More than two months after premarket tobacco product applications (PMTAs) were due to the U.S. Food and Drug Administration (FDA), the agency is still sifting through the applications and working on a public list of which companies have submitted applications.
The FDA’s Center for Tobacco Products Director Mitch Zeller told CSP Daily News the FDA remains committed to releasing a public list of the new tobacco products deemed to be subject to a an FDA review, were on the market as of Aug. 8, 2016, and for which a premarket application was submitted by Sept. 9.
Diana Marszalek, Provoke Media
The FDA’s Center for Tobacco Products is reviewing communications support for its public education initiative targeting teens at risk of getting hooked on e-cigarettes.
The FDA is looking for an agency to handle the latest incarnation of its youth tobacco prevention initiative, “The Real Cost,” which focuses on reaching and educating the 10.7 million teens who have used e-cigarettes or are thinking about trying them, according to the RFP released Monday.
TWO from Jim McDonald, Vaping 360
A federal appeals court today upheld a lower court’s rejection of a challenge to the FDA Deeming Rule brought by several small vaping businesses. The case, Moose Jooce, et al v. Food and Drug Administration, had previously failed in a federal district court in February.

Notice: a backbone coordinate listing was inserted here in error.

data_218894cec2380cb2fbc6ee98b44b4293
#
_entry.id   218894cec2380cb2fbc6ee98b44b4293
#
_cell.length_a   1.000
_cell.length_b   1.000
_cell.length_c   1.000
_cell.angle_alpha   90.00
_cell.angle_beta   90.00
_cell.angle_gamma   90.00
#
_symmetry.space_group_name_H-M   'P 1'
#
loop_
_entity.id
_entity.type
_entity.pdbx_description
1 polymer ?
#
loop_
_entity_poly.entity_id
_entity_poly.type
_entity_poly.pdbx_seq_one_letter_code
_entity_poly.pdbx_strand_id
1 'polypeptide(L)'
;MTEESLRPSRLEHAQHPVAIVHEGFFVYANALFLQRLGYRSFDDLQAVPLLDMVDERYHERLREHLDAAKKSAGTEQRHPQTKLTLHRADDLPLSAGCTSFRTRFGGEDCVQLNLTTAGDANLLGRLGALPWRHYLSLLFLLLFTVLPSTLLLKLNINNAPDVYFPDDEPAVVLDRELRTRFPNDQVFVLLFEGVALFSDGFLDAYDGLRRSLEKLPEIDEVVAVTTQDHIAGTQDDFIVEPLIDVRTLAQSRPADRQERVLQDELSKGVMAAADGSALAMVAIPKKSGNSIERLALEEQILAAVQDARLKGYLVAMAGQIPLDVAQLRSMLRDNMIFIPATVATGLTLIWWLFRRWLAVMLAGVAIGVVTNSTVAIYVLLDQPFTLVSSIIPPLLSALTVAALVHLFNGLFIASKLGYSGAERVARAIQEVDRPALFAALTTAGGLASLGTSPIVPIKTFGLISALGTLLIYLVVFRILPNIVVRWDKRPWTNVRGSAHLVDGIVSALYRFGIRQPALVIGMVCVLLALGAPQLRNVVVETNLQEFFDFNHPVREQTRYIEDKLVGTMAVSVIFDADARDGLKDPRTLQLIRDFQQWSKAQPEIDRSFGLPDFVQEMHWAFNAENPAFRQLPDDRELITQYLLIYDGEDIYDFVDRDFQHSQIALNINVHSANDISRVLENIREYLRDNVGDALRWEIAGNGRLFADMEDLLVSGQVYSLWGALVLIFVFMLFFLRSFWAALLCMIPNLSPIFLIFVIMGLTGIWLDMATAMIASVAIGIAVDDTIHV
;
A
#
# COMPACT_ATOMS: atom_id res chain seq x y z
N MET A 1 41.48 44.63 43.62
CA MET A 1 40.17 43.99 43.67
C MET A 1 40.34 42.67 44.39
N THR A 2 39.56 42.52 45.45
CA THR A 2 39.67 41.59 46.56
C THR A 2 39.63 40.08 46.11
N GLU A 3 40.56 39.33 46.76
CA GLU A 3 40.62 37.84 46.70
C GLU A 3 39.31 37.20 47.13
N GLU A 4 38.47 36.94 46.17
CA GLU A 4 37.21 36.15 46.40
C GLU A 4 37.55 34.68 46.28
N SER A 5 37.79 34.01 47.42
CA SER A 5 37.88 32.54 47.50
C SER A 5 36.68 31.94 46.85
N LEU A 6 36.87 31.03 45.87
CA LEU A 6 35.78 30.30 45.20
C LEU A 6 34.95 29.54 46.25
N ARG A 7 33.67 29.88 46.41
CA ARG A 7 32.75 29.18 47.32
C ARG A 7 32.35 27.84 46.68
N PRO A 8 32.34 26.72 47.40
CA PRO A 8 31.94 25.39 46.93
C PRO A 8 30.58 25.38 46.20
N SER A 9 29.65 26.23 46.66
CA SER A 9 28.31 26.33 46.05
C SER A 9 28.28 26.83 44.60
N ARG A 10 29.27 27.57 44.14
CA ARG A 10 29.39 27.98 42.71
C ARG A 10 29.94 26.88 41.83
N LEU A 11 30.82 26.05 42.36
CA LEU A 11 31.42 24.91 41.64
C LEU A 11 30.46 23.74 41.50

A three-judge panel of the U.S. Circuit Court of Appeals for the District of Columbia upheld the earlier decision by U.S. District Court Judge Christopher Cooper.
If you had to guess what the largest vape shop sales obstacle was for vape shops in 2020, you’d probably say the coronavirus pandemic. And you’d be wrong.
According to a survey of vape shops by market research company ECigIntelligence, it was news coverage of last year’s vaping-related lung injury outbreak that caused the most damage to small vape business sales this year. The lung injuries were caused by black market THC oil cartridges that were diluted with vitamin E acetate—not by commercial nicotine vaping products sold in vape shops.